So, one of my favorite ways of doing tomato breeding is to use potato leaf tomatoes with a stigma (female part) of the flower that sticks out a bit. These are more likely to naturally be outcrossed, and I made my first cross this way back in 2017 using a potato leaf mother I got from a tomato mixture that Joseph Lofthouse made. Of the potato leaf tomatoes it had the stigma sticking out a bit more than any of the others in 2017. Though potato leaf tomatoes are famous for sometimes doing this. In 2021 I used the potato leaf descendant of the 2017 cross now named Mission Mountain Sunrise to make a new cross with Big Hill or HX-9 an Open-Source Seed Initiative pledged regular leaf tomato bred by Joseph Lofthouse. I grew that cross out over the winter and got some F2 seed which I planted in the spring and from which I sorted out all the potato leaf plants. I then used those F2 plants which I began calling Mission Mountain Morning to make up the mother portion of some crossing blocks. I didn’t have quite enough, and it turned out that Mission Mountain Sunrise had worked well as mothers in 2021 so I substituted in some of them as well especially on crossing blocks where the other parent was of OSSI descent as well. Though it does turn out that Mission Mountain Sunrise is more dependent on hot weather for the stigma to stick out of the anther cone than is Big Hill. Hopefully Mission Mountain Morning will be less weather dependent.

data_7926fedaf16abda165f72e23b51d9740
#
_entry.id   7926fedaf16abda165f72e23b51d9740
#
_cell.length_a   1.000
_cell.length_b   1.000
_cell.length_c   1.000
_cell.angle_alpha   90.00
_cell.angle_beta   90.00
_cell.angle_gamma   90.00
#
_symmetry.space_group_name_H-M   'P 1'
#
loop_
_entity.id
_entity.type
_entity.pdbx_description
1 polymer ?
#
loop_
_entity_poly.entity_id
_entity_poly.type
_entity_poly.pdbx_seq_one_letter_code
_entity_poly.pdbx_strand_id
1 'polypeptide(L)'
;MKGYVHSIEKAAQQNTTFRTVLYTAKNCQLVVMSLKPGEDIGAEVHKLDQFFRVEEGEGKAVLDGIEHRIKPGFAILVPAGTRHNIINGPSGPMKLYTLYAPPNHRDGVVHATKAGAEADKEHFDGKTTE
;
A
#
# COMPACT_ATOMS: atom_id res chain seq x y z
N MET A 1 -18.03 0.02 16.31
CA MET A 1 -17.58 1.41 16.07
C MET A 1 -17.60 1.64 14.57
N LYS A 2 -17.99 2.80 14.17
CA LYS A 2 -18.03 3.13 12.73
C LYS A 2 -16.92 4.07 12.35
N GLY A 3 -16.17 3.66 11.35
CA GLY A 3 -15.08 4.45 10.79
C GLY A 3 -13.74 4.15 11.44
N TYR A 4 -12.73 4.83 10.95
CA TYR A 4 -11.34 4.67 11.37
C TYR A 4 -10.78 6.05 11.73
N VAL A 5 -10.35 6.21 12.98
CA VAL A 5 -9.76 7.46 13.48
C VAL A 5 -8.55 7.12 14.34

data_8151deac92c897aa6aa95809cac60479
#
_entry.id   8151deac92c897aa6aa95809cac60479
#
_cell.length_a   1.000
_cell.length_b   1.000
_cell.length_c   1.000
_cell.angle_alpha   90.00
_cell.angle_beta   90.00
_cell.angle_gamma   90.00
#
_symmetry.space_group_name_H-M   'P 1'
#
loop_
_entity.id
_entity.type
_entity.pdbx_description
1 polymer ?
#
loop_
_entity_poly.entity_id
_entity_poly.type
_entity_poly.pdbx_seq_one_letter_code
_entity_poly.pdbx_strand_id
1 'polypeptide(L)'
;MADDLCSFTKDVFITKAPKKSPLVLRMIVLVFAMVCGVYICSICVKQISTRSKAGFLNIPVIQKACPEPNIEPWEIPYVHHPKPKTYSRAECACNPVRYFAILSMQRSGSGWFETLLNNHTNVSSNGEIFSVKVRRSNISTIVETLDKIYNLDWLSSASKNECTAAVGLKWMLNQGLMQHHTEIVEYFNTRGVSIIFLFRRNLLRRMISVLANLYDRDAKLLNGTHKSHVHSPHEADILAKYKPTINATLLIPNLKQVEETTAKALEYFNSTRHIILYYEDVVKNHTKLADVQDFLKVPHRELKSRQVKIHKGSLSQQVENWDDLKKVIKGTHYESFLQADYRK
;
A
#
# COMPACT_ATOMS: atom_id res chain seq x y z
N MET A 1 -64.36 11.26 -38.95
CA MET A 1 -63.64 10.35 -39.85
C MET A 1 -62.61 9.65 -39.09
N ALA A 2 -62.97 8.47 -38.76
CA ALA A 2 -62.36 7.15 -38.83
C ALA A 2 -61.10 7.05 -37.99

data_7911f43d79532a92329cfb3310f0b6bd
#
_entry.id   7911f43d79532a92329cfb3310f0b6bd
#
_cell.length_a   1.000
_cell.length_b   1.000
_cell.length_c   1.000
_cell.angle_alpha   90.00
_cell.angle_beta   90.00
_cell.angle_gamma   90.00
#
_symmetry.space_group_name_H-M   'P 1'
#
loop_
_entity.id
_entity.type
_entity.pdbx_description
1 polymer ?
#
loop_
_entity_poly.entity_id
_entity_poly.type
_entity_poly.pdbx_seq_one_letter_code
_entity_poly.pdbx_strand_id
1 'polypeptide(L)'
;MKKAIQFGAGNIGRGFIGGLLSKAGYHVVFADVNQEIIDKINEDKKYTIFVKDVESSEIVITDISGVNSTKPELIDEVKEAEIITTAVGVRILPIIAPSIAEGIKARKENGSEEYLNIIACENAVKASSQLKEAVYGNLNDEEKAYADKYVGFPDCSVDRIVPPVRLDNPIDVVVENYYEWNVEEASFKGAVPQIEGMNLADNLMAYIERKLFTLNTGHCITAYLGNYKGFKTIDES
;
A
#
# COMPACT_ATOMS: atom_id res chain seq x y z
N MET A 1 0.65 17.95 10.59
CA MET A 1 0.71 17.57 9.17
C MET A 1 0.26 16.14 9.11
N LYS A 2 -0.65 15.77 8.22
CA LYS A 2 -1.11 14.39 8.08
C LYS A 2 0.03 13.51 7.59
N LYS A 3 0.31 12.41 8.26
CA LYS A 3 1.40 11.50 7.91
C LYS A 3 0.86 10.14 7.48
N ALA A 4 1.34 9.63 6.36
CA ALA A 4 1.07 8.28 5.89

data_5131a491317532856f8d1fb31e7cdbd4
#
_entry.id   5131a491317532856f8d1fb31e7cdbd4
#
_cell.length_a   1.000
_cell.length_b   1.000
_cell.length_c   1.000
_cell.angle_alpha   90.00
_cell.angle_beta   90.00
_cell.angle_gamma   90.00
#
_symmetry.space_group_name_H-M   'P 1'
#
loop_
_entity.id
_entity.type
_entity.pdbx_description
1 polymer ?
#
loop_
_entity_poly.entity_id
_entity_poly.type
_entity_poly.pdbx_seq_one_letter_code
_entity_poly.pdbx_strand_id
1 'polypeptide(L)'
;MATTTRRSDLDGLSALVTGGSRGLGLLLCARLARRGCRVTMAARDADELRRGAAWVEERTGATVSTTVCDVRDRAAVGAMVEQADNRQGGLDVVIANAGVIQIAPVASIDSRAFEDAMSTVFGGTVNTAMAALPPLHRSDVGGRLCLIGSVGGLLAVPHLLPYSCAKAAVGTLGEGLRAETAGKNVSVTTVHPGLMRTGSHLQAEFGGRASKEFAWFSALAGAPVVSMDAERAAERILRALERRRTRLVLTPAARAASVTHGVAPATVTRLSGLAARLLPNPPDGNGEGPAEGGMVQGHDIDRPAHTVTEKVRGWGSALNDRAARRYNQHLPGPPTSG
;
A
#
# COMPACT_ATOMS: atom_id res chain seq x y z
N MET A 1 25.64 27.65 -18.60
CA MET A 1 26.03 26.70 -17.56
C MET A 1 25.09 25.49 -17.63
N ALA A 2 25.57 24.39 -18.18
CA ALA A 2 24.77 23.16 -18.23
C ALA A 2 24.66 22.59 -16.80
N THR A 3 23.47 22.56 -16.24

I made a larger than normal number of deliberate hand crosses in 2022 but what I want to talk about here is the crossing block crosses! The crossing block crosses aren’t emasculated, and they may or may not have happened. Though they are likely to generate several Mission Mountain Sunrise F6 and Mission Mountain Morning F3 seedlings as well. In fact- it will be the only way to get such seedlings! The regular leaf seedlings will be F1 hybrids, and the potato leaf seedlings will be selfed.